David’s bread only makes any difference in the light of David’s victory.  Once their Champion has won, then the bread is useful, empowering them to plunder the Philistines.  But grace is first and foremost the victory of David on behalf of his people.  His provision is a secondary grace that only gains efficacy from his vicarious triumph.

Yet how often do we operate with a basic conception of ‘grace’ as, effectively, providence that empowers our efforts.  I remember when I first became a Christian writing out a short gospel presentation on a sheet of A5.  It ran something like this:

  • God is sovereign and all sufficient
  • Therefore no one can give Him anything
  • Therefore we can’t earn our salvation
  • Therefore He must give it to us
  • Therefore what God requires of us He also provides in us
  • In this way He sovereignly works salvation in us
  • This is what we mean by ‘grace’

Is it?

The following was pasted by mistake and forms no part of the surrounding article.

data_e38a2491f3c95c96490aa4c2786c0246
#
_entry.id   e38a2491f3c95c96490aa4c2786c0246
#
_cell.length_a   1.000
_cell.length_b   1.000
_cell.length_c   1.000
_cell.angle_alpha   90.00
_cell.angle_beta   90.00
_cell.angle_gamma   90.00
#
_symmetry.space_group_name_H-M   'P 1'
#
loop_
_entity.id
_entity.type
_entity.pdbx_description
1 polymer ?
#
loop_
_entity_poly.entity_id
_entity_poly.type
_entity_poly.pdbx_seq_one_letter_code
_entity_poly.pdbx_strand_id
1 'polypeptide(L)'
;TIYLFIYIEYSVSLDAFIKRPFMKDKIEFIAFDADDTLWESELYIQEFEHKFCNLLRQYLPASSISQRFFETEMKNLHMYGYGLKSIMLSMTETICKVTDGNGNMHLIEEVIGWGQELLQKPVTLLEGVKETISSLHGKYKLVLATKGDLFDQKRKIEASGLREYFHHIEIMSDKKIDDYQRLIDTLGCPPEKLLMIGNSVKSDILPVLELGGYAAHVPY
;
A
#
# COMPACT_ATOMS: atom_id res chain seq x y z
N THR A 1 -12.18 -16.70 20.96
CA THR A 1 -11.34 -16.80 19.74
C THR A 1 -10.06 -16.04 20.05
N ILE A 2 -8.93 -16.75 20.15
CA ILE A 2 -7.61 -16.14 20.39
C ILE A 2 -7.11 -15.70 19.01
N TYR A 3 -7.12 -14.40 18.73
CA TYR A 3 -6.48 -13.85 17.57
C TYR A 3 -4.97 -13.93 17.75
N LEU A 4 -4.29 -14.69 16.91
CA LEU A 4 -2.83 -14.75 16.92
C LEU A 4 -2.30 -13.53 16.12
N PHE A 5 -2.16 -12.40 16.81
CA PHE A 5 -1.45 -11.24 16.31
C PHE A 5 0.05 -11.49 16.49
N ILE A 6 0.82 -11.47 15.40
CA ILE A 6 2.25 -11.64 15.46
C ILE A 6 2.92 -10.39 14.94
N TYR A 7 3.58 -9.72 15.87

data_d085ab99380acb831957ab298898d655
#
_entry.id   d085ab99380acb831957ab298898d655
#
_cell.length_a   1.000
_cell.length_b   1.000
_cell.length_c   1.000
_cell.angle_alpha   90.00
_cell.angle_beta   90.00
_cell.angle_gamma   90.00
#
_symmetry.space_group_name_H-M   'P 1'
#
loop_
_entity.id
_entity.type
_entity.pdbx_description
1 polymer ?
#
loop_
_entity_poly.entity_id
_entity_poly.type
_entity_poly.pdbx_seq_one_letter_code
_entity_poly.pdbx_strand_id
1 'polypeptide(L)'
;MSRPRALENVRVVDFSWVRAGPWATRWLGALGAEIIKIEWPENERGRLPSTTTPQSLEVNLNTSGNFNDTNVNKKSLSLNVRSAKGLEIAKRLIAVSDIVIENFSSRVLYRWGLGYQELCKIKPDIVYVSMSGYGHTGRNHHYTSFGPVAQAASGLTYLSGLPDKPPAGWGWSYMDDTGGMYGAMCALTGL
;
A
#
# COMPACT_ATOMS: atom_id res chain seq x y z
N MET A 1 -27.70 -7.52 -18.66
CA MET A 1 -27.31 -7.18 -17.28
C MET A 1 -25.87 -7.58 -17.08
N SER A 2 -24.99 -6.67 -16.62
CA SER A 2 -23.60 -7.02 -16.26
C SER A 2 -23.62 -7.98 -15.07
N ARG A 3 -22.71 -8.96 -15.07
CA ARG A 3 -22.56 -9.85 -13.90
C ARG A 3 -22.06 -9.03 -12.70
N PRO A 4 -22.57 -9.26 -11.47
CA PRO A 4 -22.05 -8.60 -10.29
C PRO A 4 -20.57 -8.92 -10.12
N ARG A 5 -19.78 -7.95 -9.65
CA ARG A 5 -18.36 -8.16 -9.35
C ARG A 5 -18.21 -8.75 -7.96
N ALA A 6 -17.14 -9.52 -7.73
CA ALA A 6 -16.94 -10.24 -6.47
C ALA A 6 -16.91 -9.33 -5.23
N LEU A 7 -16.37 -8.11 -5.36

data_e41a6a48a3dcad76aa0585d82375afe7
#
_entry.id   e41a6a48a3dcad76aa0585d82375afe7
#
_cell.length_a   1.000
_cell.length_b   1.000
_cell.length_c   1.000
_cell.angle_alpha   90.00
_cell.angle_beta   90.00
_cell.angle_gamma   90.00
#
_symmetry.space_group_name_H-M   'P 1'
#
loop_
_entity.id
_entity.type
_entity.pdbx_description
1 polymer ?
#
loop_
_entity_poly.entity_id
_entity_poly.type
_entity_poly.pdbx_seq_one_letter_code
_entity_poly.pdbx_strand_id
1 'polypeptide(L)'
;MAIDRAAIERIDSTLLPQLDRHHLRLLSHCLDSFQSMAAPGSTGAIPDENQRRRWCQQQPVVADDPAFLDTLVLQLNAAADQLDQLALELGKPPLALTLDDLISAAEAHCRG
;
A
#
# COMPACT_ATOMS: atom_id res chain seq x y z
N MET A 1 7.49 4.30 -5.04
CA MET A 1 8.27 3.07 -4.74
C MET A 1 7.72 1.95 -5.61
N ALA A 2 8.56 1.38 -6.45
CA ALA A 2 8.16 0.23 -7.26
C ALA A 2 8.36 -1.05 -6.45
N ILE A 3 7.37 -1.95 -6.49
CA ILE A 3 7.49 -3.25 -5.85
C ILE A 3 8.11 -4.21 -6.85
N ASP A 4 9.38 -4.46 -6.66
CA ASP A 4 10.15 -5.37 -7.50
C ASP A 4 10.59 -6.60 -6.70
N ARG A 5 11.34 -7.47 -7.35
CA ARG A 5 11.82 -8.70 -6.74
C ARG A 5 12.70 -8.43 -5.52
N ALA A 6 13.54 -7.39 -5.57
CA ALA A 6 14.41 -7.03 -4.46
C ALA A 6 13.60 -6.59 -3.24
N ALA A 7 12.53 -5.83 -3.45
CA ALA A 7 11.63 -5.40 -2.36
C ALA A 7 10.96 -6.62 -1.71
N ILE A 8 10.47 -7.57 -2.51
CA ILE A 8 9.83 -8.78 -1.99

What’s missing from my presentation?  How about Jesus?  How about the whole darned gospel? 

If this presentation were true then God could save us by working anything in us . As long as He empowered it, salvation could be a matter of pilgrimmages to Bognor Regis, life-long abstinence from toast and self-flagellation with rancid eels.  So long as you claimed that such acts were ’empowered from on high’, it would still be ‘all of grace.’ Apparently.  Even if the pilgrimmages were required daily – you could still claim that such activities were the work of God in us to achieve what He also required. 

But I hope we can recognize that this is far from what the bible means by ‘grace.’  ‘Grace’ is not simply another way of describing some abstract ‘sovereignty’.  Grace is another way of declaring the victory of Christ to which we contribute nothing.  The two are very different.

How about we fix the last three bullet points from the above presentation:

  • Therefore what God requires of us He also provides in Christ